Soundtrack Information

WALL-E

WALL-E

Walt Disney Records (D000174302)

Release Date: June 24, 2008

Conducted by Thomas Newman

Performed by
The Hollywood Studio Symphony

Format: CD

Music from this album has been used in 1 trailer(s). Click to view which ones!

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Average Rating: 3 stars (1 user)

Track Listing

1. "Put On Your Sunday Clothes" - Michael Crawford

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 1:38
2. 2815 A.D.

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 3:28
3. WALL-E

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 2:00
4. The Spaceship

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 1:42
5. EVE

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 1:02
6. Thrust

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 0:42
7. Bubble Wrap

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 0:50
8. "La Vie En Rose" - Louis Armstrong

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 3:24
9. Eye Surgery

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 0:41
10. Worry Wait

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 1:19
11. First Date

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 1:20
12. EVE Retrieve

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 2:20
13. The Axiom

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 2:25
14. BNL

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 0:20
15. Foreign Contaminant

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 2:07
16. Repair Ward

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 2:20
17. 72 Degrees and Sunny

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 3:13
18. Typing Bot

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 0:47
19. Septuacentennial

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 0:15
20. Gopher

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 0:40
21. WALL-E's Pod Adventure

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 1:14
22. Define Dancing

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 2:23
23. No Splashing No Diving

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 0:48
24. All That Love's About

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 0:37
25. M-O

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 0:47
26. Directive A-113

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 2:06
27. Mutiny!

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 1:29
28. Fixing WALL-E

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 2:08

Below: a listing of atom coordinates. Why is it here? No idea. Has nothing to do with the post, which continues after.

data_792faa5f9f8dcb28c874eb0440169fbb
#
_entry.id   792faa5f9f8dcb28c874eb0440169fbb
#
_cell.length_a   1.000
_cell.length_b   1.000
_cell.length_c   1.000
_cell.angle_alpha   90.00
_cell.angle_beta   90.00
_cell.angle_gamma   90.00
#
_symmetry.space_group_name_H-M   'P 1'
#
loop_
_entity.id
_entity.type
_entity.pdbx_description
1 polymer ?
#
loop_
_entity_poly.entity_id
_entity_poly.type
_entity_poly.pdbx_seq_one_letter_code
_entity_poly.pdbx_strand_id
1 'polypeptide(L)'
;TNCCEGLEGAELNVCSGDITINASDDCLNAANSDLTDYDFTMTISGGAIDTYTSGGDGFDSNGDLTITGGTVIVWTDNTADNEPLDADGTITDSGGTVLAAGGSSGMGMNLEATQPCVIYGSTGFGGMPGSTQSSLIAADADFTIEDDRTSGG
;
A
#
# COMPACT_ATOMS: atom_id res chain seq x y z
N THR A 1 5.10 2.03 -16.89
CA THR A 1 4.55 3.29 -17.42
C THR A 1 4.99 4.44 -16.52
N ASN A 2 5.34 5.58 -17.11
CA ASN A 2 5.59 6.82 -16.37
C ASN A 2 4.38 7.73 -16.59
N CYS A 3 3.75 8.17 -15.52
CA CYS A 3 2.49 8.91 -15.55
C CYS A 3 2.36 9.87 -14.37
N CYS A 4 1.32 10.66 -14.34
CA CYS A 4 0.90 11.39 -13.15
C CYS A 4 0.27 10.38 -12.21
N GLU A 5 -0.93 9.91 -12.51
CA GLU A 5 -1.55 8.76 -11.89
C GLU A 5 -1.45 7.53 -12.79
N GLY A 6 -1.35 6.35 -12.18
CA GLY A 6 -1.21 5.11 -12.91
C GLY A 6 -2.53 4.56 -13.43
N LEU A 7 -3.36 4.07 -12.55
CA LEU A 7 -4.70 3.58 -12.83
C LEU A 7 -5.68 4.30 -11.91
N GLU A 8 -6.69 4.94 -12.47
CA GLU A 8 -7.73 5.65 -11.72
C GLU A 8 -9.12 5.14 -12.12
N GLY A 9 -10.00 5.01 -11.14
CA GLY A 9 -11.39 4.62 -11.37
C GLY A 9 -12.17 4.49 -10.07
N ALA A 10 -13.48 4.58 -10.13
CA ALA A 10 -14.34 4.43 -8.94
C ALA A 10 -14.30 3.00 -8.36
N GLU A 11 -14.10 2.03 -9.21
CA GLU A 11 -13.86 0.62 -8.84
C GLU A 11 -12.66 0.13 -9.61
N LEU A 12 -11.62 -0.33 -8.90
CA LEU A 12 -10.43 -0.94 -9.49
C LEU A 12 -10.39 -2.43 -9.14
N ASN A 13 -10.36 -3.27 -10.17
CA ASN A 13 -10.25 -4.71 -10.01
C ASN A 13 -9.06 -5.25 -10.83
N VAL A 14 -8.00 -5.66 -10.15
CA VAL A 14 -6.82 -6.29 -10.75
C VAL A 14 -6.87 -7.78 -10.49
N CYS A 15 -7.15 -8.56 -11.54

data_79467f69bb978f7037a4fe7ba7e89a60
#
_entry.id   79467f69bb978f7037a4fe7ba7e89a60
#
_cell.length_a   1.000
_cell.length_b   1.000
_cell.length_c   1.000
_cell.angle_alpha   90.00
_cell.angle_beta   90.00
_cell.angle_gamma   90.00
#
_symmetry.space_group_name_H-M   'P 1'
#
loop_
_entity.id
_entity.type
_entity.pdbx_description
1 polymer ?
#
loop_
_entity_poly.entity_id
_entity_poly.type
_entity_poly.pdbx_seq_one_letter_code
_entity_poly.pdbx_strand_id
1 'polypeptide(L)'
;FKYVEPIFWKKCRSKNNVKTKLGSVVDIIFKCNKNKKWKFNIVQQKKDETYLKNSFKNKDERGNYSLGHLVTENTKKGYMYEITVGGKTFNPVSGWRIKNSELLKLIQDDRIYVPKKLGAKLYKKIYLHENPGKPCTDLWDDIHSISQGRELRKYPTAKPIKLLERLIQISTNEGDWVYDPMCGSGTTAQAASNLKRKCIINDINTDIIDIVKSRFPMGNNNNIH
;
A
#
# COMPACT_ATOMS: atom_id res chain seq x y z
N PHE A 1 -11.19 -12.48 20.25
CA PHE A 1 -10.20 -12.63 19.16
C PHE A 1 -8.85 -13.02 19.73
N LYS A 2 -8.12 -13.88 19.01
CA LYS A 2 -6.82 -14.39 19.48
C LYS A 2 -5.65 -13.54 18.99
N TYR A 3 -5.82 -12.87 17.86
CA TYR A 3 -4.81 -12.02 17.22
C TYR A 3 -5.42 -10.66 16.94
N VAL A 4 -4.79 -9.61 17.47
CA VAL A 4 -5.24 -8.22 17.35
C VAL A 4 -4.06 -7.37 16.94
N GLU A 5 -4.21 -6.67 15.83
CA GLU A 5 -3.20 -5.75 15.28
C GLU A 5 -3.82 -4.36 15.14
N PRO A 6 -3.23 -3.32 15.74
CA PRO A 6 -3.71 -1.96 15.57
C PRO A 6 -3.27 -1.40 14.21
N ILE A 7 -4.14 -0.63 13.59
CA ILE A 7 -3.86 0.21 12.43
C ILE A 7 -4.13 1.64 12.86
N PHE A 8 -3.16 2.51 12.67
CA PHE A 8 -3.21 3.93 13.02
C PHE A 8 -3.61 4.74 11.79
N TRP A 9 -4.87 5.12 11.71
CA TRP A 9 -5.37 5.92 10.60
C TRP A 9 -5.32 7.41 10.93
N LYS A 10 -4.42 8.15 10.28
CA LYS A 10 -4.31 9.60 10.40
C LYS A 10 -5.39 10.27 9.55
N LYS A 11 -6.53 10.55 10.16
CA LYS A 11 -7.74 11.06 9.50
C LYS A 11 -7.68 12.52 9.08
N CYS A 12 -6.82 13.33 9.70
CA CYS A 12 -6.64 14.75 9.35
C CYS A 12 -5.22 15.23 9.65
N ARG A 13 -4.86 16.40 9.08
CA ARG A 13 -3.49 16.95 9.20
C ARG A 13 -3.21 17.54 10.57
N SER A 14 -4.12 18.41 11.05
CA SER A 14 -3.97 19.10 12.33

29. Rogue Robots

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 2:03
30. March of the Gels

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 0:54
31. Tilt

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 2:01
32. The Holo-Detector

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 1:08
33. Hyperjump

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 1:05
34. Desperate EVE

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 0:57
35. Static

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 1:43
36. "It Only Takes a Moment" - Michael Crawford

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 1:07
37. "Down to Earth" - Peter Gabriel

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 5:59
38. Horizon 12.2

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 1:27
  Total Album Time: 62:29

Review

by Thomas Simpson
August 2, 2008
[3 / 5]

When I requested to review Wall-E I don't think I had seen the film yet, either way, I was granted the ability to review it, and I must say, even though the film is uplifting and depressing at certain points, it's a good film, a great film–if you are into that sort of thing. As for the score, I think Thomas Newman did a wonderful job of it, just by the music I can tell what scene is what and where it is in the movie, but I also think that, that is because the whole score is a suite in and of itself. It tells the story, but also helps tell the story. It is a significant addition to the film and helps keep it strong.

With the first original piece of score from Newman entitled, "2815 A.D." not only do we get a sense of loneliness, but also the hustle and bustle of what Wall-E is doing to some extent. But it doesn't end there, it continues to go on much further and encapsulated the entire film.

The only disagreement I have with the album is the inclusion of the pieces written by Michael Crawford. The score can support itself, it doesn't need Mr. Crawford's contributions to the album, in fact I feel they throw it off balance. One actual song that I do think merits more conversation is Peter Gabriel's, "Down to Earth". It's a charming addition to the album that I enjoy as often as possible.

Something a little more Disney-esque of the album is the inclusion of sound effects from the movie, almost as a set of cue notes for the younger listeners. But with these "cue notes" they aren't distractions, they actually go well with the score. And other than pointing out "2815 A.D." as a crucial piece to hear, it's really just to get you use to the idea of this being more of a collective, verses pieced together.

All in all Wall-E is a good album, Newman did an excellent job conveying exactly what he needed, and made the film a winner on many levels, even with me, and I almost detest watching G rated films with a bunch of children sitting around me. If you enjoyed the film and want to enjoy reliving some of its scenes in your head, buy the album, Newman did an awesome job, but if you are kind of like me, just give it a quick glance over and know you probably would rather spend the money on seeing other flicks instead of buying just one album.


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